This chapter examines the major ethical issues and dilemmas that confront political scientists as they collect, analyze, and publish research data. Initially, it explores the concept of risk when conducting research in the social sciences and outlines the scenarios in which a research topic may represent a threat to participants, communities, or the research team, as well as the principle of ‘do no harm’ as a fundamental guide to research methods. The chapter then traces the evolution of the codification of ethical guidelines in the social sciences and examines in greater detail the key components of the most current instance of this codification: the Tri-Council Policy Statement on Ethical Conduct for Research Involving Humans (TCPS 2).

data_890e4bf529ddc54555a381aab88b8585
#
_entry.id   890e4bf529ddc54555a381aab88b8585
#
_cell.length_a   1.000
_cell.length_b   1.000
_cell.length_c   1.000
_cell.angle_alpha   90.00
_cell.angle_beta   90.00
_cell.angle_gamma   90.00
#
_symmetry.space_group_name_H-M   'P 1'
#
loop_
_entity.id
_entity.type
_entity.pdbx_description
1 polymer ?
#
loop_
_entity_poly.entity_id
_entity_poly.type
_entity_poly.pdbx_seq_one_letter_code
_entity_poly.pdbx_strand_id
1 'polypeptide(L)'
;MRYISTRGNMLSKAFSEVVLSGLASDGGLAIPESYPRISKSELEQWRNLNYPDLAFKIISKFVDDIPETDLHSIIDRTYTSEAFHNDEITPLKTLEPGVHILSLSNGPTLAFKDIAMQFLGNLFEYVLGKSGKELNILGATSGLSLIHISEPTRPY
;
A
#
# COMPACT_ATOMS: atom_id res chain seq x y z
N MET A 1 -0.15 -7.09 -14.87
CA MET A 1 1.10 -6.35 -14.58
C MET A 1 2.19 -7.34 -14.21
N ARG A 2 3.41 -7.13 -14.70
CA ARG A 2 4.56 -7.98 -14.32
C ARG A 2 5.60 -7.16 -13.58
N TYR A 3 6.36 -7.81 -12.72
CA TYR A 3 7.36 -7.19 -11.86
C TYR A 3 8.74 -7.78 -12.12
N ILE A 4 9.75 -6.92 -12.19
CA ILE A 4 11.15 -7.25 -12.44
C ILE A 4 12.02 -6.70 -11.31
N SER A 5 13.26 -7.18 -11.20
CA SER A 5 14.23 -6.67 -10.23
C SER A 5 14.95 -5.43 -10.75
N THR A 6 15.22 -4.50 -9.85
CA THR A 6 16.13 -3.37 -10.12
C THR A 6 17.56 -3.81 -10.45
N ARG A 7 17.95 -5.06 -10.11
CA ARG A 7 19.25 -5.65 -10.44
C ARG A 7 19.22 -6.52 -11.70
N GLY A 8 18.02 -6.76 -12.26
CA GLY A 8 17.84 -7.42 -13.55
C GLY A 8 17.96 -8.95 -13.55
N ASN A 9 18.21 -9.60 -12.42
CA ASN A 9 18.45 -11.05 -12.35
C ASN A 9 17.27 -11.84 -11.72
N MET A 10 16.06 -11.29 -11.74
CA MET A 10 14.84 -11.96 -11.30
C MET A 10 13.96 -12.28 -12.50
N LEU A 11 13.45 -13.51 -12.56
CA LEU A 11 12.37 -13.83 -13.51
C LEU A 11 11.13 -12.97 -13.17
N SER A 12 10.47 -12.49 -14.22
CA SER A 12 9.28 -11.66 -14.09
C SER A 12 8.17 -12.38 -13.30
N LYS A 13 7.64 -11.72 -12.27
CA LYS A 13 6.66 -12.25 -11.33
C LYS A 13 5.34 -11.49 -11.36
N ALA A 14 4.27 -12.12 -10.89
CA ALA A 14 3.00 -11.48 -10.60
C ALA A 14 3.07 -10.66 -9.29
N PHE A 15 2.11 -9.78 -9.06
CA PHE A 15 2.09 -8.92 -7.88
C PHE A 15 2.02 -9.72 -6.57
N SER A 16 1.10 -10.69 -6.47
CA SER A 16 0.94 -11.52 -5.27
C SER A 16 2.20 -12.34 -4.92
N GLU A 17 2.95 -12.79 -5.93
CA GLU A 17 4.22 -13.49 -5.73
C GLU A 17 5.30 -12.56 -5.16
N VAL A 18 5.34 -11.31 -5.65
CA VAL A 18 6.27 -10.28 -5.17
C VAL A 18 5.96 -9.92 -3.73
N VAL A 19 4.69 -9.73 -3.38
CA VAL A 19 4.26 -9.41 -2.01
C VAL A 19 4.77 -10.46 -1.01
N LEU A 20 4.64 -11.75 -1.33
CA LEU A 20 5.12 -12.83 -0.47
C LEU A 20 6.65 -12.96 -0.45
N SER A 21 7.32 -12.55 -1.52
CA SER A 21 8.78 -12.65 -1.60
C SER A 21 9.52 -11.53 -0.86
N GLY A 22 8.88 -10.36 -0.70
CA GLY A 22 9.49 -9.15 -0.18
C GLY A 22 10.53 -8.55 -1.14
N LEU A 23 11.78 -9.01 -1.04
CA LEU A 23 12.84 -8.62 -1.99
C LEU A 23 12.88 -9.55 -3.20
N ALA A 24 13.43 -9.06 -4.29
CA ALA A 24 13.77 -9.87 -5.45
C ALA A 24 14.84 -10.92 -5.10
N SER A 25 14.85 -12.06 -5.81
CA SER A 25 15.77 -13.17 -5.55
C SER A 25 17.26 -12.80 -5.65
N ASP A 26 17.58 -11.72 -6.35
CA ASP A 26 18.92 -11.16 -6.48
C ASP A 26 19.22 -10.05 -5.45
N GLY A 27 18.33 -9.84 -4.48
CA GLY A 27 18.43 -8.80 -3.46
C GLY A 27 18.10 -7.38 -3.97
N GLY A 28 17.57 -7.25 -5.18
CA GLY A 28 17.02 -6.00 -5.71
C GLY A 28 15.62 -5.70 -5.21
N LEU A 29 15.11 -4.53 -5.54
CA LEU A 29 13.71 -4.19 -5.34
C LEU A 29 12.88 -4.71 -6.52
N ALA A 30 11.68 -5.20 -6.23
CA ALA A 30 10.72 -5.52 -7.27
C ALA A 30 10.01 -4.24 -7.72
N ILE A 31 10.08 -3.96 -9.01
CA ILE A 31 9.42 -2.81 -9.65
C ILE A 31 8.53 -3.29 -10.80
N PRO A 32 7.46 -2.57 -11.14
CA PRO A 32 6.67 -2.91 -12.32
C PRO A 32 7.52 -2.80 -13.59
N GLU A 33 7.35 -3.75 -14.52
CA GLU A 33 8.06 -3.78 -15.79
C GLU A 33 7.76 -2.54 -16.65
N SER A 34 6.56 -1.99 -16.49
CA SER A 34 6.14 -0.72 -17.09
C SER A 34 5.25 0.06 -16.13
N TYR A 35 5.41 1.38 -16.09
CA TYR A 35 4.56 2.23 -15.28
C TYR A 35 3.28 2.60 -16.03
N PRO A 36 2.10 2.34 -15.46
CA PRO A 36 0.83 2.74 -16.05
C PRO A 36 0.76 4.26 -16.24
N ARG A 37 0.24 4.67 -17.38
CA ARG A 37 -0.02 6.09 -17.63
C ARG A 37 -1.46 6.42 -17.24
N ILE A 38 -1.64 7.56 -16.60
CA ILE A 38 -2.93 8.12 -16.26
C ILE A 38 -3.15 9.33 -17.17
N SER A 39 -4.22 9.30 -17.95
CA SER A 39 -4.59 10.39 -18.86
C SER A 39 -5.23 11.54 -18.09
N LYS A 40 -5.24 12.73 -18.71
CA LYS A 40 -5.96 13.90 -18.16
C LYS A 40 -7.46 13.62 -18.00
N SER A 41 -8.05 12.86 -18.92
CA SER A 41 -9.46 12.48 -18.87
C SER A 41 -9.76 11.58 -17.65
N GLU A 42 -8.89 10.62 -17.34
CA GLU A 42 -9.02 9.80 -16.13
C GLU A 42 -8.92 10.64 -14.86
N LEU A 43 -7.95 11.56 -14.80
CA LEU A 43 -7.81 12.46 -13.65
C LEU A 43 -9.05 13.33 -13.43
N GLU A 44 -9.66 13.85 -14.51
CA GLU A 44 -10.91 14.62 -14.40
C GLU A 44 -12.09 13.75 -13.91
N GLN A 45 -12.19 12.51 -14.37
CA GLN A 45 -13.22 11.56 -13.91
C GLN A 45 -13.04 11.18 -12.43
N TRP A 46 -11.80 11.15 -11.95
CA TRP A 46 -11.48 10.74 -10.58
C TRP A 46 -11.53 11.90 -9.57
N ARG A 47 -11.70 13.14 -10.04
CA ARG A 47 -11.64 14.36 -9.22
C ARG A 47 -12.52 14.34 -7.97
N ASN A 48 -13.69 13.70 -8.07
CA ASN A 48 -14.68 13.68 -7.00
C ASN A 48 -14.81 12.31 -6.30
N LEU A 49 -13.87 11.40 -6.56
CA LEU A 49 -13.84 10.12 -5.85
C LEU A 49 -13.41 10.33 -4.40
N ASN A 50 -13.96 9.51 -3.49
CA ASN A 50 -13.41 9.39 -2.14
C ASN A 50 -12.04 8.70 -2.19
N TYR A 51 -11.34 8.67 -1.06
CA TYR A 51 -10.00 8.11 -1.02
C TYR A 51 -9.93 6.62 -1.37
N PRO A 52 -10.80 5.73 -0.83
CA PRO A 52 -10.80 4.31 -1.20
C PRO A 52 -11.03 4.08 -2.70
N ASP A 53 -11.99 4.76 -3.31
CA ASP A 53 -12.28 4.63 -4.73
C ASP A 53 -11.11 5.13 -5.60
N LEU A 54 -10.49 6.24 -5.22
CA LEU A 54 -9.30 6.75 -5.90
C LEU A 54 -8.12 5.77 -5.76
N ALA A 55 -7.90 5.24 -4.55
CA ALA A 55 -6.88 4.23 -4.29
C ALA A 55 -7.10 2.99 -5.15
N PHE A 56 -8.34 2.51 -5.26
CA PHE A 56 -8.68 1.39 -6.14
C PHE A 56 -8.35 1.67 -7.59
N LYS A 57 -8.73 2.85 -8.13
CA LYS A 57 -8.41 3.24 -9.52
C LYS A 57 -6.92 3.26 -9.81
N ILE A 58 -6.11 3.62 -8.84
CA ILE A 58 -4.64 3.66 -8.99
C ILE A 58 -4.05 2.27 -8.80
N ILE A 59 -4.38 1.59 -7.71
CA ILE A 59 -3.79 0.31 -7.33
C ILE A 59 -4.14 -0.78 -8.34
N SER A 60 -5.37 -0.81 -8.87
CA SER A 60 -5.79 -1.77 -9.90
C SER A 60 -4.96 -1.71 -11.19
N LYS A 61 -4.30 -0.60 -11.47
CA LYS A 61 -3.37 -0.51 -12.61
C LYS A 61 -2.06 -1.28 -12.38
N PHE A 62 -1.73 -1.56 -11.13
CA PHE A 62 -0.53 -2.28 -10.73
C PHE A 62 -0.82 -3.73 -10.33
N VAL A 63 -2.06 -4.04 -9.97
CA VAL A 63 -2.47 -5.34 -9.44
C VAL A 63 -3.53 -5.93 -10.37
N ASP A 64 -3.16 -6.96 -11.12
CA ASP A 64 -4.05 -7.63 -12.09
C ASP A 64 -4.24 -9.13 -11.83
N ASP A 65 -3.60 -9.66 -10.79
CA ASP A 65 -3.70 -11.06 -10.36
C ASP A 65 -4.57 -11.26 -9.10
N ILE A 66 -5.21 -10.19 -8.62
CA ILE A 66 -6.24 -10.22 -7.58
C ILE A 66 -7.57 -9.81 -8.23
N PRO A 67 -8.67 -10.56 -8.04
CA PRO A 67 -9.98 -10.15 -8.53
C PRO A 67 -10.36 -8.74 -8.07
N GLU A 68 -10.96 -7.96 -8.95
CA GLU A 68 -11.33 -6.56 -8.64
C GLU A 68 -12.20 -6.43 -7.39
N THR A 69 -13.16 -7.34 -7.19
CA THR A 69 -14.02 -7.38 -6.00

The chapter then reviews three interconnected lines of defence around research subjects and respondents raised by the ethical guidelines governing social science research: confidentiality, in-formed consent, and the right to withdraw. After presenting the key features of these three principles, the chapter outlines the step that researchers should take to uphold them, with particular attention given to ethical considerations in research design, data analysis, and the publication of research findings.